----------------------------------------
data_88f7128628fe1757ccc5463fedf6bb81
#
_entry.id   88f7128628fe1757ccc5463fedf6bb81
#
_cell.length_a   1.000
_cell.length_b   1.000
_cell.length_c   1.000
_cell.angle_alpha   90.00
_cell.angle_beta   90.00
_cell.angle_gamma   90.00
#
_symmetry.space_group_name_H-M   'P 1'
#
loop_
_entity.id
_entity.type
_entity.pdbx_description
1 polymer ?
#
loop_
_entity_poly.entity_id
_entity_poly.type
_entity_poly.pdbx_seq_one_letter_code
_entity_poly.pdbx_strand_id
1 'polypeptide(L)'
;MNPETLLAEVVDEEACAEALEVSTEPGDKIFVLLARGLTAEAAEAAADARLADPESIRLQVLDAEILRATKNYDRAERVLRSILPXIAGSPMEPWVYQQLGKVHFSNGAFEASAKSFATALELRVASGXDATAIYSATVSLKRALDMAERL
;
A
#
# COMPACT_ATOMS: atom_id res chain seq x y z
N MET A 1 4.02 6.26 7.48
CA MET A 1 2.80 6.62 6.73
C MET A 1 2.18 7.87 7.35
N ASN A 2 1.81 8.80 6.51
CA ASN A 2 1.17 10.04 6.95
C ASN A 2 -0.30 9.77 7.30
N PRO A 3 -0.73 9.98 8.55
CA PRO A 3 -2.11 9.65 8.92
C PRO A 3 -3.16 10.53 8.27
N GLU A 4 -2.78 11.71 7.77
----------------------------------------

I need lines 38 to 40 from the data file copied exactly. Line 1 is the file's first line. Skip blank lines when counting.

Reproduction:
CA PRO A 3 -2.11 9.65 8.92
C PRO A 3 -3.16 10.53 8.27
N GLU A 4 -2.78 11.71 7.77